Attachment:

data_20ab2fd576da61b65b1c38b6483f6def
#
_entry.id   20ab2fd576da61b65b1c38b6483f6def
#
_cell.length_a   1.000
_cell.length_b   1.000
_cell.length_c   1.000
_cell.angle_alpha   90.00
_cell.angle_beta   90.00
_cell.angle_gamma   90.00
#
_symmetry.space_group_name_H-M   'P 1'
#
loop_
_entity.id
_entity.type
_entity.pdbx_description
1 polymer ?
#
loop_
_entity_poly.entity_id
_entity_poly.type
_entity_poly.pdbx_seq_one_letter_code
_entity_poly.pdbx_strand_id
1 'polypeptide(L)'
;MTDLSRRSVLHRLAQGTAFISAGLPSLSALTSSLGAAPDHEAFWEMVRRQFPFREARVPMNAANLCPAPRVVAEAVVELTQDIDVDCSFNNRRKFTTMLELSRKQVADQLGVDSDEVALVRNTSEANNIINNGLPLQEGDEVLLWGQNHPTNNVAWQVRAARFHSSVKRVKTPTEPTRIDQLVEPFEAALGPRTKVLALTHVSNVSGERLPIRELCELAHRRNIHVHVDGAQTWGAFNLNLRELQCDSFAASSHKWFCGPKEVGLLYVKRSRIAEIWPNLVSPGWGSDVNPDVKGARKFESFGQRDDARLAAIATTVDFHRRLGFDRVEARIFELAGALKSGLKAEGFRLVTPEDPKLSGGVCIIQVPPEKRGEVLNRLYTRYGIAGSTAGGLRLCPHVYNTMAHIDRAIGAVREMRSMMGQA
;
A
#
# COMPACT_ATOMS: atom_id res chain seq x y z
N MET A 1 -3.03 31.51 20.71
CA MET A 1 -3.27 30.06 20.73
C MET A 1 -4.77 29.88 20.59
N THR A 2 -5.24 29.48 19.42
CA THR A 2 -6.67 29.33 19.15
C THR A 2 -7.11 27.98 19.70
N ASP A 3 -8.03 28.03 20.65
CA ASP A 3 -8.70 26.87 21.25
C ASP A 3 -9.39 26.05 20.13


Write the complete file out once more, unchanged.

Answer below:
data_20ab2fd576da61b65b1c38b6483f6def
#
_entry.id   20ab2fd576da61b65b1c38b6483f6def
#
_cell.length_a   1.000
_cell.length_b   1.000
_cell.length_c   1.000
_cell.angle_alpha   90.00
_cell.angle_beta   90.00
_cell.angle_gamma   90.00
#
_symmetry.space_group_name_H-M   'P 1'
#
loop_
_entity.id
_entity.type
_entity.pdbx_description
1 polymer ?
#
loop_
_entity_poly.entity_id
_entity_poly.type
_entity_poly.pdbx_seq_one_letter_code
_entity_poly.pdbx_strand_id
1 'polypeptide(L)'
;MTDLSRRSVLHRLAQGTAFISAGLPSLSALTSSLGAAPDHEAFWEMVRRQFPFREARVPMNAANLCPAPRVVAEAVVELTQDIDVDCSFNNRRKFTTMLELSRKQVADQLGVDSDEVALVRNTSEANNIINNGLPLQEGDEVLLWGQNHPTNNVAWQVRAARFHSSVKRVKTPTEPTRIDQLVEPFEAALGPRTKVLALTHVSNVSGERLPIRELCELAHRRNIHVHVDGAQTWGAFNLNLRELQCDSFAASSHKWFCGPKEVGLLYVKRSRIAEIWPNLVSPGWGSDVNPDVKGARKFESFGQRDDARLAAIATTVDFHRRLGFDRVEARIFELAGALKSGLKAEGFRLVTPEDPKLSGGVCIIQVPPEKRGEVLNRLYTRYGIAGSTAGGLRLCPHVYNTMAHIDRAIGAVREMRSMMGQA
;
A
#
# COMPACT_ATOMS: atom_id res chain seq x y z
N MET A 1 -3.03 31.51 20.71
CA MET A 1 -3.27 30.06 20.73
C MET A 1 -4.77 29.88 20.59
N THR A 2 -5.24 29.48 19.42
CA THR A 2 -6.67 29.33 19.15
C THR A 2 -7.11 27.98 19.70
N ASP A 3 -8.03 28.03 20.65
CA ASP A 3 -8.70 26.87 21.25
C ASP A 3 -9.39 26.05 20.13